History

The Heythrop Estate, two miles to the east of Chipping Norton, was home to the Catholic Talbot family from the early C18. A chaplaincy was maintained, and mass said for local people in the chapel at Heythrop House. In 1818 the Heythrop estate was leased, and the chapel was no longer available to local Catholics. As a consequence the Church of St Mary was built at Old Heythrop, overseen by Father Patrick Heffernan, chaplain to the Shrewsbury family; the church opened in 1826. In the same year, the Talbots established their principal residence at Alton Towers, Staffordshire, and Father Heffernan resolved to build another church to serve local Catholics. A site was found and acquired at Rock Hill, Chipping Norton; it is understood that the site contained an existing house, which is now the presbytery. The necessary £5,000 was raised, the majority being donated by Miss Mary Bowdon of Radford; labour and much of the building materials came from the Heythrop estate. The architect was John Macduff Derick, born in Ireland and a pupil of Sir John Soane, who built Banbury’s Catholic church in Gothic style in 1835 (with his partner Hickman). The church, seating 300, was opened on 25 October 1836.

The church saw a number of changes during the ministry of Father Samuel Sole, between 1879 and 1921. In 1882-3, Father Sole oversaw the building of a convent and schoolroom, in Tudor Gothic style, to the north-east of the church. The Church of St Mary at Old Heythrop was demolished in 1882, and an altar brought from there to Chipping Norton and set up under the western gallery. In 1888 major alterations took place, with a Mr (probably G H) Cox of Birmingham as architect: a vaulted side chapel was added to the south side of the church; the sacristy was enlarged and a second sacristy built between the church and presbytery, with an organ loft above; and the interior of the church was redecorated, with a polychromatic paintwork scheme. In the C20, work took place in the 1950s, with further internal redecoration, and the blocking-up of the organ loft, which was converted to office space. In 1966 the church was extensively remodelled and reordered, with Desmond Williams Associates as architects. The work was necessitated partly for structural reasons, leading to the original western bell tower being taken down (the bell, dated 1816, now hangs on a timber scaffold to the west of the church). At the same time the interior was brought in line with new liturgical arrangements being advanced in the wake of the Second Vatican Council, in response to the understanding that the celebrant was now required to face the congregation. A further major renovation took place in 1999, including the removal of the Heythrop altar to the south chapel, forming a new Lady Chapel. The church’s scheme of decoration today (2016) dates largely from that time, including the stone paving to the nave and sanctuary.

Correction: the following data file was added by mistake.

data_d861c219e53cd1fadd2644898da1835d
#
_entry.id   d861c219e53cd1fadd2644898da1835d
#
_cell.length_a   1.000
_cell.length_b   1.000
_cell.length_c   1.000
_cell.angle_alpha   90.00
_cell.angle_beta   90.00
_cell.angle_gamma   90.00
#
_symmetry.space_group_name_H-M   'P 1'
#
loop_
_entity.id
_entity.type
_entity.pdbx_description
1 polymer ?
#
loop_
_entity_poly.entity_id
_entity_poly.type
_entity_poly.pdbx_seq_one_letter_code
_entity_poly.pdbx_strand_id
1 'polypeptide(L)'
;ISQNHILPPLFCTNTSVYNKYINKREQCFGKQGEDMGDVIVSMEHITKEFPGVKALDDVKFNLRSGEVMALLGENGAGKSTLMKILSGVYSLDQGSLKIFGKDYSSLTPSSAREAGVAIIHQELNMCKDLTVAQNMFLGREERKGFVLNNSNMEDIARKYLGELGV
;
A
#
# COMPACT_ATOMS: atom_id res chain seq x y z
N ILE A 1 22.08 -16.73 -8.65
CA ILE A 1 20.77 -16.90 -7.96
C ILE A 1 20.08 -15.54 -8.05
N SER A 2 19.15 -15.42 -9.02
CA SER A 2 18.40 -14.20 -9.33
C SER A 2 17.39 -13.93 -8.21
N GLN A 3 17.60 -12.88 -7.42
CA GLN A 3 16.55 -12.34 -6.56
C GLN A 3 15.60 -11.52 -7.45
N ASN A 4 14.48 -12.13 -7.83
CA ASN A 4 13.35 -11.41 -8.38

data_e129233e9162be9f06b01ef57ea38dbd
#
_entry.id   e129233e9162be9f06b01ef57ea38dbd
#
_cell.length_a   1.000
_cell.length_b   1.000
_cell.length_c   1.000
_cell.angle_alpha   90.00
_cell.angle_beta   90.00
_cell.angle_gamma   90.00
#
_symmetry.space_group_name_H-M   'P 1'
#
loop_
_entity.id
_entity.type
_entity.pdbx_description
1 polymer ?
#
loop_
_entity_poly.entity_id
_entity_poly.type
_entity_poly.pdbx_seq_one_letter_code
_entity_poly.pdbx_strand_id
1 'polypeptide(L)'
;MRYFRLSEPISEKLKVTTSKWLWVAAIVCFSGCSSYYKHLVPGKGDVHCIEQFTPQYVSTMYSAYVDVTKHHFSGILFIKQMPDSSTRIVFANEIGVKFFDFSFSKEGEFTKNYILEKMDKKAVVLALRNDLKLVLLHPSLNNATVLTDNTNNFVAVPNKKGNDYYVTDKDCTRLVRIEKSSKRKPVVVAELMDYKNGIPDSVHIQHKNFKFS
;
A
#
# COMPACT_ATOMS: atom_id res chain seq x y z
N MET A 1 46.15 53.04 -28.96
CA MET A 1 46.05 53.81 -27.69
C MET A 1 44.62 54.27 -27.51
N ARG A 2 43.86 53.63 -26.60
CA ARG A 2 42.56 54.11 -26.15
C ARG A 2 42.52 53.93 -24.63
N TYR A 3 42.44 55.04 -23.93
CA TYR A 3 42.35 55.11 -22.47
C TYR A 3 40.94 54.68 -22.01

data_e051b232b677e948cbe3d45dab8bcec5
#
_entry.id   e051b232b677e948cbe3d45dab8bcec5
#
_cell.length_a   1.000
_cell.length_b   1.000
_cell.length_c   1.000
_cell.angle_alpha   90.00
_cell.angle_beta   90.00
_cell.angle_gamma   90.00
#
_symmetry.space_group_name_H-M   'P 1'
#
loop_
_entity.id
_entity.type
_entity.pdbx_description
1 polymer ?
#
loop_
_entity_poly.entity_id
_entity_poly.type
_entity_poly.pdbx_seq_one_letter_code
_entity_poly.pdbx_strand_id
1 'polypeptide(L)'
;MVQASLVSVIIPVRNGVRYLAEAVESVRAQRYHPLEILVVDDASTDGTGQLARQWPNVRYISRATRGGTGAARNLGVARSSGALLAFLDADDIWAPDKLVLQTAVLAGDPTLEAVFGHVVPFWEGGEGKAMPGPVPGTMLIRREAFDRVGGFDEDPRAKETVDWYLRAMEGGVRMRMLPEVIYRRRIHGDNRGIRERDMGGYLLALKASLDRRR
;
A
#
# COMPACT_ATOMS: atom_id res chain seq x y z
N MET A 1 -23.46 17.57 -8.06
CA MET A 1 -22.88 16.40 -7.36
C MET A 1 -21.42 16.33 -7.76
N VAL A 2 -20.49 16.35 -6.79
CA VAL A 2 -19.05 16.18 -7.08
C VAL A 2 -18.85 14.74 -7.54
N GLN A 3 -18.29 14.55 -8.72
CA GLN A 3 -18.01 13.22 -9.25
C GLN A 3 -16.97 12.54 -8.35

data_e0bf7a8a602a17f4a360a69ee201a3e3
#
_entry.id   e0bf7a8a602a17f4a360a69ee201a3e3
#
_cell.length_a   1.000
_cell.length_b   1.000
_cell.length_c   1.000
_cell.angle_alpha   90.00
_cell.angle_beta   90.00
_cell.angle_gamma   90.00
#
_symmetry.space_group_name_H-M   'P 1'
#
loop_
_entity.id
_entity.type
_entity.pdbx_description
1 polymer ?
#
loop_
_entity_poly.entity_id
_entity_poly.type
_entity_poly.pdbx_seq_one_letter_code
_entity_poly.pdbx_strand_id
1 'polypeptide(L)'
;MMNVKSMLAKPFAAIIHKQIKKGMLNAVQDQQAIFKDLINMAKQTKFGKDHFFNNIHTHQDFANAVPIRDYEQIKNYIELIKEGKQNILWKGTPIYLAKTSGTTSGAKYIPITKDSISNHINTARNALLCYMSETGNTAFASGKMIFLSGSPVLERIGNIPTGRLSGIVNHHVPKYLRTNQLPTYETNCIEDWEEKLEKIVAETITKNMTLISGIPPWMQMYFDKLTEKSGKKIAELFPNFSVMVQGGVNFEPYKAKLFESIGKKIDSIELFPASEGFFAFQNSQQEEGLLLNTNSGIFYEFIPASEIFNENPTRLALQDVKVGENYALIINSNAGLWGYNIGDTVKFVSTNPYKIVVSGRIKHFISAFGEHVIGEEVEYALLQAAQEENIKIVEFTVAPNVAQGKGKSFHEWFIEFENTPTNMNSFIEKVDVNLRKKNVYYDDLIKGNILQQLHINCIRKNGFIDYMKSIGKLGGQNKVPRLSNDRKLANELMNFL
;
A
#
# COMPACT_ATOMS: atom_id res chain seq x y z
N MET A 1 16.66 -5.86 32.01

The parish’s connection with Heythrop Hall was revived in 1924, when the house was purchased by the Society of Jesus as a training college; from that date until 2008 the parish was served by Jesuit priests, even after Heythrop’s sale in 1969.

In 1958 and 1974 new school buildings were constructed to the east of the church; the C19 convent and schoolroom are now in use as an independent nursery school.

Reasons for Listing

The Roman Catholic Church of the Holy Trinity, Chipping Norton, built in 1836 to the design
of John Macduff Derick, is listed at Grade II for the following principal reasons:

* Historical interest: as a church built in 1836, shortly after the Catholic Emancipation
Act of 1829, following the departure of the Talbot family, long-standing Catholic patrons;
* Architectural interest: for its elegant Classical design, withstanding the loss of the
western bell tower, the symmetrical public-facing elevation having twin porches with bold shell pediments to the porches;
* Group value: the church, presbytery and convent and schoolroom building form a historic group, with the former workhouse of circa 1835, and its 1856-7 chapel by G E Street on the opposite side of London Road.